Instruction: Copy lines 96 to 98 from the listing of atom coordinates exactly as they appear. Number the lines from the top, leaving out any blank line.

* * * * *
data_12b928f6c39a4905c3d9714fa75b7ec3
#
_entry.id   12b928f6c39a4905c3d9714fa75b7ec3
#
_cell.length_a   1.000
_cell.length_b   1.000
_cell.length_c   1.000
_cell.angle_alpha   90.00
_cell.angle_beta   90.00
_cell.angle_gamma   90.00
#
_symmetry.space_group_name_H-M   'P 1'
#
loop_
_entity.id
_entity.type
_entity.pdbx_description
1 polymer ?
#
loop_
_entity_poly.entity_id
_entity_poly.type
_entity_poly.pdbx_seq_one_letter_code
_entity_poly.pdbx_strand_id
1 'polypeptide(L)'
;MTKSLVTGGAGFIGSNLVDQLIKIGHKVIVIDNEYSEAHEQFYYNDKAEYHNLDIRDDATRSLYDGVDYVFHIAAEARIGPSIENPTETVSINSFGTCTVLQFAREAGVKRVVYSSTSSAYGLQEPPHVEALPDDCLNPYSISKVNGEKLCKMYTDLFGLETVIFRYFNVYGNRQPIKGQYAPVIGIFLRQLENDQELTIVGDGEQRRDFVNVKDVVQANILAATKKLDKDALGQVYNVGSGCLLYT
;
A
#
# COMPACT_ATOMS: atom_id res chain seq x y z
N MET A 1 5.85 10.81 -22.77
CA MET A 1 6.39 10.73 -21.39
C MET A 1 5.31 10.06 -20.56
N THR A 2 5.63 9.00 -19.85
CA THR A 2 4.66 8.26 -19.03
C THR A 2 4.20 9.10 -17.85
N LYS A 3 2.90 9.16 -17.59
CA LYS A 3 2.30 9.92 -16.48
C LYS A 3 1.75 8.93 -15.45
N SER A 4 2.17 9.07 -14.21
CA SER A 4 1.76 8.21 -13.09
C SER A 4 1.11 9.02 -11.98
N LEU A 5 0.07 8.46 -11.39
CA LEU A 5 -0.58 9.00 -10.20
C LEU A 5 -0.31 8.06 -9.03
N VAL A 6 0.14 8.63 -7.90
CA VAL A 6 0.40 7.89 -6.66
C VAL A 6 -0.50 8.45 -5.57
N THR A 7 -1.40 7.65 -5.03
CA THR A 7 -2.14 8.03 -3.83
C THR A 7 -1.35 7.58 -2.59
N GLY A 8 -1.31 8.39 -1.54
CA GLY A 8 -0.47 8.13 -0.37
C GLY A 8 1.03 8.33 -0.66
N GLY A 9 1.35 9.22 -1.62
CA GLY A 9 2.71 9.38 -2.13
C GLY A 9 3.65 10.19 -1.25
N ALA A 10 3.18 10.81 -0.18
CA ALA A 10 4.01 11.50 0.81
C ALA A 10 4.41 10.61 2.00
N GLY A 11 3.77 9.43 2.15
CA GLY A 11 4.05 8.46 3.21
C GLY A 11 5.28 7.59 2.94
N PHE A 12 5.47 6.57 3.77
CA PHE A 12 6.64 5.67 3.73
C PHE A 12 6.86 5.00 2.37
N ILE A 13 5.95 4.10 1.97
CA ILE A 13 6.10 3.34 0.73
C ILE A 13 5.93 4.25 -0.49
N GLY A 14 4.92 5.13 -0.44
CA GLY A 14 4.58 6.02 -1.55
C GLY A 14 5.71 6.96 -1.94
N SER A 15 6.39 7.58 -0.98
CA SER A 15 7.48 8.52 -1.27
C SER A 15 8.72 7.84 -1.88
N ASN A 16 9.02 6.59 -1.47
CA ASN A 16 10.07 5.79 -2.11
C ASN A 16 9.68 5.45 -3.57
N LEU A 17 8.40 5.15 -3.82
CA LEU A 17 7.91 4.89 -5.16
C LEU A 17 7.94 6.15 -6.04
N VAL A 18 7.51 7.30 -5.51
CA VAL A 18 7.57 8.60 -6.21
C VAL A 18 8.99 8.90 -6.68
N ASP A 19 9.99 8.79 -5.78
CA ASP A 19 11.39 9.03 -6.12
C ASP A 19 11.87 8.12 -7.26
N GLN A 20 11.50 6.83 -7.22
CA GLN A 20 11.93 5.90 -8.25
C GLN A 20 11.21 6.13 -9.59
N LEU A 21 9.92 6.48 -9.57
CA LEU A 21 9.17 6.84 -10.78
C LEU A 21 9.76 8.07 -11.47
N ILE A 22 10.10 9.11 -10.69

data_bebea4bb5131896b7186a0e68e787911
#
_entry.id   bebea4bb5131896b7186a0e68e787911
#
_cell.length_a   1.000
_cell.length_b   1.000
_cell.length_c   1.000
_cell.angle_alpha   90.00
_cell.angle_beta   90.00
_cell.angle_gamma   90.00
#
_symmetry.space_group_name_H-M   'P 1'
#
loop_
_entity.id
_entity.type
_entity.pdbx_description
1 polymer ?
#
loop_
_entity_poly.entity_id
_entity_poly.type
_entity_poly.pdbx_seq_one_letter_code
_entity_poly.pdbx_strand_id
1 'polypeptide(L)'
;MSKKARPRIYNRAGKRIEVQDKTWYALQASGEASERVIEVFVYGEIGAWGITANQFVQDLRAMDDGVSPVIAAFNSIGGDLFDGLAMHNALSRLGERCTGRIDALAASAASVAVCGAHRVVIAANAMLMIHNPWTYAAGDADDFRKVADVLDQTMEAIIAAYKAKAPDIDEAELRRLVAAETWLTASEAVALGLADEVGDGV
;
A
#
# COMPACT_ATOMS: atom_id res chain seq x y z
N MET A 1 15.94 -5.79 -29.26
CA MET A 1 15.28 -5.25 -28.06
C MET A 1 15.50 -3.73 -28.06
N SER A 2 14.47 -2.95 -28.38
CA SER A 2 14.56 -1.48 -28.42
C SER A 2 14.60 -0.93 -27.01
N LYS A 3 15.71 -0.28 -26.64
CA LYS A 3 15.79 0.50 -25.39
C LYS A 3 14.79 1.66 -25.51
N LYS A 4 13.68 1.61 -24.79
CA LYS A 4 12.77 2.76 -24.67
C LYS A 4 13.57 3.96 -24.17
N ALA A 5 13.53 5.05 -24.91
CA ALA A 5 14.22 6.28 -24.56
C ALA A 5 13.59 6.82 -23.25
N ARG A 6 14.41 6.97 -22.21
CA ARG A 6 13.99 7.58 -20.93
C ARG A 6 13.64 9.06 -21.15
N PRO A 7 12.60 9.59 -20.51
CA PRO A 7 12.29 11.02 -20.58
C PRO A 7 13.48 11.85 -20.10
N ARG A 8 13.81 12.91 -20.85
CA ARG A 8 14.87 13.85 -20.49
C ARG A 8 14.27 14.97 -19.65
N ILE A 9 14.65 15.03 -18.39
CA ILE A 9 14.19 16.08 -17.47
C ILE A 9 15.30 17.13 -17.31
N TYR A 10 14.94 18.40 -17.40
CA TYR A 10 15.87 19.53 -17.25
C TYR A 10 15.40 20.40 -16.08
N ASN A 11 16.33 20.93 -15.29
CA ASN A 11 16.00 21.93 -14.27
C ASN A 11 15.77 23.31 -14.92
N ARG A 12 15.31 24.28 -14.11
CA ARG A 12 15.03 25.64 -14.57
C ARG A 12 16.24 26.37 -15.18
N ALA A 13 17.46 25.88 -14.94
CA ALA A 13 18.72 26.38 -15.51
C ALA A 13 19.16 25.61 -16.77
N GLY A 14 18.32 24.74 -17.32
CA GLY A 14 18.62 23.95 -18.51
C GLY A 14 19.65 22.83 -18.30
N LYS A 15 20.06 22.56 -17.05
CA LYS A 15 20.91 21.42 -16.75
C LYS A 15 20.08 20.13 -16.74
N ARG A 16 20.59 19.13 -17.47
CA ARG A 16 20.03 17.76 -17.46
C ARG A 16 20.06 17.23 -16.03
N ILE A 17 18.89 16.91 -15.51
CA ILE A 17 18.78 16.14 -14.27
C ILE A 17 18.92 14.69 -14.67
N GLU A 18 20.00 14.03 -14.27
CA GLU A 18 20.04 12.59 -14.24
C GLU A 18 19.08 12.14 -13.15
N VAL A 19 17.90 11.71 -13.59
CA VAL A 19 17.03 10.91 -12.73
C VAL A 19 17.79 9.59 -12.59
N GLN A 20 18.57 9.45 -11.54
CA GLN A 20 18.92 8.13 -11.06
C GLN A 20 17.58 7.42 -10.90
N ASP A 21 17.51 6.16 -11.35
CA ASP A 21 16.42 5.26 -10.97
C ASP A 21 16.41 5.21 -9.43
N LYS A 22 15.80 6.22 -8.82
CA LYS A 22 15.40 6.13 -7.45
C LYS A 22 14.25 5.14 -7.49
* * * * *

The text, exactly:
#
_entry.id   bebea4bb5131896b7186a0e68e787911
#